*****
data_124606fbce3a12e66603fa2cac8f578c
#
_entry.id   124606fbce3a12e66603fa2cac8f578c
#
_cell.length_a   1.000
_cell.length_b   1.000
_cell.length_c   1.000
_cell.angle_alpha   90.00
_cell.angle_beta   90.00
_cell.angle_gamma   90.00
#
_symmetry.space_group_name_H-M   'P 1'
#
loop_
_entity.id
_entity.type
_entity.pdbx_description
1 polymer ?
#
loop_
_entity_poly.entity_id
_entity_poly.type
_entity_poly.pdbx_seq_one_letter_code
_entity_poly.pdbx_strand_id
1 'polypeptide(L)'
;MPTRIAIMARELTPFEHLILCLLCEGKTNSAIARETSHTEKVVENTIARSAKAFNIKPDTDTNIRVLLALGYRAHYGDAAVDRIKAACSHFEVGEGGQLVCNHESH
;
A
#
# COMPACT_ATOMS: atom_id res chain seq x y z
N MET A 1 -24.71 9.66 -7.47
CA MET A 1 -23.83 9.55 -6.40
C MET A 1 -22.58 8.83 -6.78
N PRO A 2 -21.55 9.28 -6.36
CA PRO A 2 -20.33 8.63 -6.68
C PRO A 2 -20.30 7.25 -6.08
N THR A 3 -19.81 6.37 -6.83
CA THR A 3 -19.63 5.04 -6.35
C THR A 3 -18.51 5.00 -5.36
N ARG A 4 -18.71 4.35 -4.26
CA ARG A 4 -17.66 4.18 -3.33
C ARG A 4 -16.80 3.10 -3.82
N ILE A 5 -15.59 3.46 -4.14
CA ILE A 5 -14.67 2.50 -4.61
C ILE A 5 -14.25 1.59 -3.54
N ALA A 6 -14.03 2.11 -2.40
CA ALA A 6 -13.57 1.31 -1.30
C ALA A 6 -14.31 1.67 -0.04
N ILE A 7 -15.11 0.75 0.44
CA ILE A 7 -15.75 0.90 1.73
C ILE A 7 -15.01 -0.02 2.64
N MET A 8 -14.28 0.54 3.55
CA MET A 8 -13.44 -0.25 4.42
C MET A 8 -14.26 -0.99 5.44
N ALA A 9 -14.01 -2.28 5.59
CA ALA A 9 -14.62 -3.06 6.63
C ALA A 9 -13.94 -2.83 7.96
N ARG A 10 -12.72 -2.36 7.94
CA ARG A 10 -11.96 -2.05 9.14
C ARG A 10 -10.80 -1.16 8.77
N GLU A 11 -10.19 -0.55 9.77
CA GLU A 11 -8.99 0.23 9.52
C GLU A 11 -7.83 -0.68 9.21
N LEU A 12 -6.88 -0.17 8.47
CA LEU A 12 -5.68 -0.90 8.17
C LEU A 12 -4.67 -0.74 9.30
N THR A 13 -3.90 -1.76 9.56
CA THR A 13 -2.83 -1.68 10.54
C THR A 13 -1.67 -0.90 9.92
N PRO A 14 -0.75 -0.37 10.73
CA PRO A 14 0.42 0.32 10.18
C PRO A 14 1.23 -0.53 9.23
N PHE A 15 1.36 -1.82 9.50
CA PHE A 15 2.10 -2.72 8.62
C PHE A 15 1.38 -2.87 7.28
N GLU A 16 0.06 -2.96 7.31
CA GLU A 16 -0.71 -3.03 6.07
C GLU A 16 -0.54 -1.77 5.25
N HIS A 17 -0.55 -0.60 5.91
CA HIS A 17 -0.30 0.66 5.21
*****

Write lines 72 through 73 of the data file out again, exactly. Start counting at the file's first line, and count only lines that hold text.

C PRO A 14 1.23 -0.53 9.23
N PHE A 15 1.36 -1.82 9.50